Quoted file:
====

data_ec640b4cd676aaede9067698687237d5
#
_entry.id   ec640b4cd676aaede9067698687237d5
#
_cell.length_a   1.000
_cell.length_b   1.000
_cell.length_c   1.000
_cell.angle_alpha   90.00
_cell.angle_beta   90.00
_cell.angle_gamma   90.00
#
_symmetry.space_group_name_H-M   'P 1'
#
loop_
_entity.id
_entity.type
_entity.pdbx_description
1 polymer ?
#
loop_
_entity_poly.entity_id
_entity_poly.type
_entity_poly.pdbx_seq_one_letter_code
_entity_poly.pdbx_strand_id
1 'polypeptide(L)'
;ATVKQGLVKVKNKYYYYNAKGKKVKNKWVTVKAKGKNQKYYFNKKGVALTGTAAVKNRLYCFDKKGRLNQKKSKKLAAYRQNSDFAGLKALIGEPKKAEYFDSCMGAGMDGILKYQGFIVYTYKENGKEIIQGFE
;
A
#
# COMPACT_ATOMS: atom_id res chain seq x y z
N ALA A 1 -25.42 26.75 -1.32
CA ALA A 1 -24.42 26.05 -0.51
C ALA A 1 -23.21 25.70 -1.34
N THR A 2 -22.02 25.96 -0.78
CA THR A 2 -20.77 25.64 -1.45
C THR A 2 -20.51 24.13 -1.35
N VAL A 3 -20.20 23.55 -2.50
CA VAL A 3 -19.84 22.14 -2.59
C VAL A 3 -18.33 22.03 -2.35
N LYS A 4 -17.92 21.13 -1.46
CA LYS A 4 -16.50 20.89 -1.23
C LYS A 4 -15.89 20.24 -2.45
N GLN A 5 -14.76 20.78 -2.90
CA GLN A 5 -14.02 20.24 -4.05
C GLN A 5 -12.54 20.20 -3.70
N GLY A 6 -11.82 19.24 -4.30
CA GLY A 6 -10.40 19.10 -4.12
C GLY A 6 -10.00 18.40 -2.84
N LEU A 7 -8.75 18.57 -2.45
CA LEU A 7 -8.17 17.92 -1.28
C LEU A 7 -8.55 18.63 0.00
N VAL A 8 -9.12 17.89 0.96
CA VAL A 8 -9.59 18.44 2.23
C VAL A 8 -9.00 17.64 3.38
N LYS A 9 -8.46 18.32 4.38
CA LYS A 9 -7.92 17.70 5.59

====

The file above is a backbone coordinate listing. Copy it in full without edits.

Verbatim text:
data_ec640b4cd676aaede9067698687237d5
#
_entry.id   ec640b4cd676aaede9067698687237d5
#
_cell.length_a   1.000
_cell.length_b   1.000
_cell.length_c   1.000
_cell.angle_alpha   90.00
_cell.angle_beta   90.00
_cell.angle_gamma   90.00
#
_symmetry.space_group_name_H-M   'P 1'
#
loop_
_entity.id
_entity.type
_entity.pdbx_description
1 polymer ?
#
loop_
_entity_poly.entity_id
_entity_poly.type
_entity_poly.pdbx_seq_one_letter_code
_entity_poly.pdbx_strand_id
1 'polypeptide(L)'
;ATVKQGLVKVKNKYYYYNAKGKKVKNKWVTVKAKGKNQKYYFNKKGVALTGTAAVKNRLYCFDKKGRLNQKKSKKLAAYRQNSDFAGLKALIGEPKKAEYFDSCMGAGMDGILKYQGFIVYTYKENGKEIIQGFE
;
A
#
# COMPACT_ATOMS: atom_id res chain seq x y z
N ALA A 1 -25.42 26.75 -1.32
CA ALA A 1 -24.42 26.05 -0.51
C ALA A 1 -23.21 25.70 -1.34
N THR A 2 -22.02 25.96 -0.78
CA THR A 2 -20.77 25.64 -1.45
C THR A 2 -20.51 24.13 -1.35
N VAL A 3 -20.20 23.55 -2.50
CA VAL A 3 -19.84 22.14 -2.59
C VAL A 3 -18.33 22.03 -2.35
N LYS A 4 -17.92 21.13 -1.46
CA LYS A 4 -16.50 20.89 -1.23
C LYS A 4 -15.89 20.24 -2.45
N GLN A 5 -14.76 20.78 -2.90
CA GLN A 5 -14.02 20.24 -4.05
C GLN A 5 -12.54 20.20 -3.70
N GLY A 6 -11.82 19.24 -4.30
CA GLY A 6 -10.40 19.10 -4.12
C GLY A 6 -10.00 18.40 -2.84
N LEU A 7 -8.75 18.57 -2.45
CA LEU A 7 -8.17 17.92 -1.28
C LEU A 7 -8.55 18.63 0.00
N VAL A 8 -9.12 17.89 0.96
CA VAL A 8 -9.59 18.44 2.23
C VAL A 8 -9.00 17.64 3.38
N LYS A 9 -8.46 18.32 4.38
CA LYS A 9 -7.92 17.70 5.59